Texas Dizziness Center


Vestibular System Problems

Vestibular dysfunction is most commonly caused by head injury, aging, and viral infection. Other illnesses, as well as genetic and environmental factors, may also cause or contribute to vestibular disorders. Causes of dizziness related to vestibular system dysfunction are listed below.

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People with vestibular disorders can suffer from poor memory, difficulty reading, poor concentration and can develop anxiety due to the constant unsteadiness.

Acoustic Neuroma

An acoustic neuroma is a benign tumor growing on the vestibulo-cochlear nerve.

Autoimmune Inner Ear Disease

Autoimmune inner ear diseaseoccurs when the defense capabilities of a mal-functioning immune system harm the cells of the body that affect the ear. Specific diagnoses include Cogan’s syndrome, Wegener’s granulomatosis, systemic lupus, Sjogren’s syndrome, and rheumatoid arthritis, among others.

Benign Paroxysmal Positional Vertigo (BPPV)

Benign paroxysmal positional vertigo (BPPV) is a condition resulting from loose debris (otoconia) that collect within a part of the inner ear. In addition to head injury, BPPV can occur due to the degeneration of inner-ear hair cells during the natural process of aging.

Cervicogenic Dizziness

Cervicogenic dizzinessis a clinical syndrome of disequilibrium and disorientation in patients with neck problems that include cervical trauma, cervical arthritis, and others.


Cholesteatoma is a skin growth that occurs in the middle ear behind the eardrum.

Enlarged Vestibular Aqueduct

An enlarged vestibular aqueduct houses the fluid-filled endolymphatic duct, which is connected to the endolymphatic sac. The function of the duct and the sac are affected when the aqueduct is larger than normal.

Labyrinthitis and
Vestibular Neuritis

Labyrinthitis and vestibular neuritis are inflammations caused by a viral infection that can result in damage to hearing and vestibular function (labyrinthitis) or damage to vestibular function only (vestibular neuritis).

Mal de Débarquement

Mal de débarquement is a sensation of rocking or movement that persists after a sea cruise or other form of travel.

Ménière’s Disease

Ménière’s disease is a progressive hearing loss condition, which involves abnormalities in quantity, composition, or pressure of the endolymph (one of the fluids within the inner ear).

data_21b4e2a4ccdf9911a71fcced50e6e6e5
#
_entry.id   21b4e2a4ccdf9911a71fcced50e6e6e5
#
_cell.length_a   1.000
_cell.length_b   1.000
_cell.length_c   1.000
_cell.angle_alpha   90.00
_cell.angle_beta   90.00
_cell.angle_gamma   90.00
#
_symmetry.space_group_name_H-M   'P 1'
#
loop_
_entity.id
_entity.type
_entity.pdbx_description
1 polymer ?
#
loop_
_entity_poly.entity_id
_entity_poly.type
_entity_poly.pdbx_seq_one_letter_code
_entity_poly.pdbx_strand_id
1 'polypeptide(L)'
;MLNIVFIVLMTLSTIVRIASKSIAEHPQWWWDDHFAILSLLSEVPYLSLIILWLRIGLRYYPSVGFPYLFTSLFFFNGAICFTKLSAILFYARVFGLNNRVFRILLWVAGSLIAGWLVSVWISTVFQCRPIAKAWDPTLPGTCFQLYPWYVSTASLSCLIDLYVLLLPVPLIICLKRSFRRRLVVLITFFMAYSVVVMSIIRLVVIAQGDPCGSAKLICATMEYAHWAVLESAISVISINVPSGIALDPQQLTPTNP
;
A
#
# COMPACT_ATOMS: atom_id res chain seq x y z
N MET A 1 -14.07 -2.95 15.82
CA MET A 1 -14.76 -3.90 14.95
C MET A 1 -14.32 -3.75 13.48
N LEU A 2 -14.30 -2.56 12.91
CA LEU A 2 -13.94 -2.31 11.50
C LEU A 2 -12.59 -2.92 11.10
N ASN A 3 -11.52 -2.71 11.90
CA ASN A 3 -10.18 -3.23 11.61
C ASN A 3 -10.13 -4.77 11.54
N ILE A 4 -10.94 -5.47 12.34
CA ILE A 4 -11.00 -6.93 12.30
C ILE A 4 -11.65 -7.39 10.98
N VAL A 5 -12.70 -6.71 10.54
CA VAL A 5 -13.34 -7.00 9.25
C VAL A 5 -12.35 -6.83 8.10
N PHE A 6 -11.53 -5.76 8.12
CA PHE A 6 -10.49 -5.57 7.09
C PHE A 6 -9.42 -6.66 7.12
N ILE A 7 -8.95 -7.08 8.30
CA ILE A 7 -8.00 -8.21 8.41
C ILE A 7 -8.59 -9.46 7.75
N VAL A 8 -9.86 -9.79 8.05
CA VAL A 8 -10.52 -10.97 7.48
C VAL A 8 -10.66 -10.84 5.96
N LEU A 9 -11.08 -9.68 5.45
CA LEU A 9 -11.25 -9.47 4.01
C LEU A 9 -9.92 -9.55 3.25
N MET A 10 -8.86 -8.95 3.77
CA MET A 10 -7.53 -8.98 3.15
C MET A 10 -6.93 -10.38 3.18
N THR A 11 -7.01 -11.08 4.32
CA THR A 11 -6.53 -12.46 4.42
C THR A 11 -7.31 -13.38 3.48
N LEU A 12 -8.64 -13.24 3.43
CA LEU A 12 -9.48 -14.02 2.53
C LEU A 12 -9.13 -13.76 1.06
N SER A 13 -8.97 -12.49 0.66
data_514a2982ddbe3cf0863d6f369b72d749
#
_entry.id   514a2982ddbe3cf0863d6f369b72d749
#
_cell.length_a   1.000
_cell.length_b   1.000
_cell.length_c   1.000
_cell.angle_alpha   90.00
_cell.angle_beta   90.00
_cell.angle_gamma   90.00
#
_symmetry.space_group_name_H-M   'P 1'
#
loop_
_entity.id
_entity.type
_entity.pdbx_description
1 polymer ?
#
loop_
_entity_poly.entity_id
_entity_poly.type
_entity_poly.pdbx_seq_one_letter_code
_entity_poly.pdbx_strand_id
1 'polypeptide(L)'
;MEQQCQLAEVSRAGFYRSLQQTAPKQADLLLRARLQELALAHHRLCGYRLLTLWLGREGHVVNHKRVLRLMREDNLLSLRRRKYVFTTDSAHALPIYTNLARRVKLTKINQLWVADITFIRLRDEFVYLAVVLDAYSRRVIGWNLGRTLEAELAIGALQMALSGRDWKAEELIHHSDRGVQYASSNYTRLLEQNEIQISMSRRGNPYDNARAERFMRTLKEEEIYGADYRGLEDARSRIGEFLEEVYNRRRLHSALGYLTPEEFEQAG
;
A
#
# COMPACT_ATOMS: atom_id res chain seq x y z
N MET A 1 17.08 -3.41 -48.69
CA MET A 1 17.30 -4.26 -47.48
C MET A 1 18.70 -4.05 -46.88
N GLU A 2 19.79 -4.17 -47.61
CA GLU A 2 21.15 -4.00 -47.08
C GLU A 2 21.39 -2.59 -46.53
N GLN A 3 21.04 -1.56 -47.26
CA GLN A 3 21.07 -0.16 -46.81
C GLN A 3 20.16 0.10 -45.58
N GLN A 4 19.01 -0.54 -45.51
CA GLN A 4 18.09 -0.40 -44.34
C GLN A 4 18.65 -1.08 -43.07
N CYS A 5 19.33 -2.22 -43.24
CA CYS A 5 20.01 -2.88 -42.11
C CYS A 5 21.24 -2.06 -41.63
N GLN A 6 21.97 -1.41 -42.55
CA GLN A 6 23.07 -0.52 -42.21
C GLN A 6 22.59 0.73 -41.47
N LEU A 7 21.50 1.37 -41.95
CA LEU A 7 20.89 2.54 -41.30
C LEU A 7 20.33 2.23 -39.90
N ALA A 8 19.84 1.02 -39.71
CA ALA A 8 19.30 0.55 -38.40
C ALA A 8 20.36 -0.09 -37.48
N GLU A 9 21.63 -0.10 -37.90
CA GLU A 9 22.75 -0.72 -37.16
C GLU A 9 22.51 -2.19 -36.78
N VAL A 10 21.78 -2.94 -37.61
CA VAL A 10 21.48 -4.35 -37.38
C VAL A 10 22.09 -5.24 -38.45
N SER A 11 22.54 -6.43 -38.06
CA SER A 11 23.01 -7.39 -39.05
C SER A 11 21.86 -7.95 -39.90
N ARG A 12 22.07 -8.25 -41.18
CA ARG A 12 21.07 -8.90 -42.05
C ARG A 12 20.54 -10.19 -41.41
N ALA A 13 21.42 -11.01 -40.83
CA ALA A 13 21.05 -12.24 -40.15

Cervicogenic Dizziness

Cervicogenic dizzinessis a clinical syndrome of disequilibrium and disorientation in patients with neck problems that include cervical trauma, cervical arthritis, and others.

Middle ear Pressure Changes

Middle ear pressure changes, such as from colds or allergies, can result from swelling of the Eustachian tube or the presence of fluid in the middle ear.

Migraine Associated Vertigo (MAV)

Migraine associated vertigo (MAV) is typically characterized by head pain with symptoms associated with vestibular impairment such as dizziness, motion intolerance, spontaneous vertigo, sensitivity to light and sound, tinnitus, imbalance, and spatial disorientation.

Otitis Media

Otitis media is a bacterial infection of the middle ear which can result in further neurological complications and dizziness.


Otosclerosis is an abnormal growth of bone of the middle ear that prevents structures within the middle and inner ear from working properly.


Ototoxicity is caused by exposure to certain drugs or chemicals (e.g., intravenous aminoglycoside antibiotics) that damage the inner-ear nerve hair cells or the vestibulo-cochlear nerve.

Perilymph fistula

Perilymph fistula, caused by injury, is a tear or defect in the oval or round window, which are small, thin membranes that separate the middle ear from the fluid-filled inner ear.

Superior semicircular canal dehiscence

Superior semicircular canal dehiscence is an opening in the bone overlying the uppermost semicircular canal within the inner ear.

Secondary endolymphatic hydrops

Secondary endolymphatic hydrops involves abnormalities in quantity, composition, or pressure of the endolymph.

Vascular compression of the vestibular nerve

Vascular compression of the vestibular nerve is an irritation of the vestibular portion of the vestibulo-cochlear nerve by a blood vessel.

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